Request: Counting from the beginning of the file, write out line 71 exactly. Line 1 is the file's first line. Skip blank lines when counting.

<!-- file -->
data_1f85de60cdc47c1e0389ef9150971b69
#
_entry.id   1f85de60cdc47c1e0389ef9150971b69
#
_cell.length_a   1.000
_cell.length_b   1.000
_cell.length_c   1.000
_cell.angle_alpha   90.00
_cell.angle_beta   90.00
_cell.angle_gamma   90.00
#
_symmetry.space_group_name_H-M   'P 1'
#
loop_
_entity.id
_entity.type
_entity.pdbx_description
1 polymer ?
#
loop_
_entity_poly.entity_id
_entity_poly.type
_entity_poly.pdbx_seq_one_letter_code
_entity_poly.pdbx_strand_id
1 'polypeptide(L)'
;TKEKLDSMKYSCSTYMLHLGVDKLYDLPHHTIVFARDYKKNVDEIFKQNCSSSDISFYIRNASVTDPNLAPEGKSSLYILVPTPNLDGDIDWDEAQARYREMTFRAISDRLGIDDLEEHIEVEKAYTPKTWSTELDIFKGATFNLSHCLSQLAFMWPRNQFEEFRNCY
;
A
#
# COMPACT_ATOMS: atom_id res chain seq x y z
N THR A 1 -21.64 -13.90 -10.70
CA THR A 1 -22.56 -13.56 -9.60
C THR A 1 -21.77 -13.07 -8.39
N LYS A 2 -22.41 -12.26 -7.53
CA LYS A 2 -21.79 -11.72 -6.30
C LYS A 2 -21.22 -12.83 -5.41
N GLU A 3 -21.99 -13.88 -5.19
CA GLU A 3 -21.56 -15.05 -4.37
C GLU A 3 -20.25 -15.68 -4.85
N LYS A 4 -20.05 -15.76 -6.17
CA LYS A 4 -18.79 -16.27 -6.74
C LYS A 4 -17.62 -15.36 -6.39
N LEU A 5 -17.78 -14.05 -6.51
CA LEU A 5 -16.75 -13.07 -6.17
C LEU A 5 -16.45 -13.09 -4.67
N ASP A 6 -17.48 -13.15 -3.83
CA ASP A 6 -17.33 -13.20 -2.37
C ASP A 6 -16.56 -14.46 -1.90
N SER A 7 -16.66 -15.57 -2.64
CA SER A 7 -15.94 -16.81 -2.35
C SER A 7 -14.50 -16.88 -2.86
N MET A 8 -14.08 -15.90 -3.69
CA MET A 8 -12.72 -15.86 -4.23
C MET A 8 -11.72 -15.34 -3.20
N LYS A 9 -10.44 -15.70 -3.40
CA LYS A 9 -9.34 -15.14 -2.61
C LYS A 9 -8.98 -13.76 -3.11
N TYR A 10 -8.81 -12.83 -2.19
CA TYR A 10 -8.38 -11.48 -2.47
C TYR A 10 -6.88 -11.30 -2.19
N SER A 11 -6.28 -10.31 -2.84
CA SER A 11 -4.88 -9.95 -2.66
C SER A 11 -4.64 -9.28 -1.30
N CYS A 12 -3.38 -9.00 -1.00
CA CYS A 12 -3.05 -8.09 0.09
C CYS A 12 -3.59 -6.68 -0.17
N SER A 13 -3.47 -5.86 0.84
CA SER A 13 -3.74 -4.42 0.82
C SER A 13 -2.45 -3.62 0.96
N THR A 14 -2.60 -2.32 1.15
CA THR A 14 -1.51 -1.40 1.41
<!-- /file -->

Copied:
CA THR A 14 -1.51 -1.40 1.41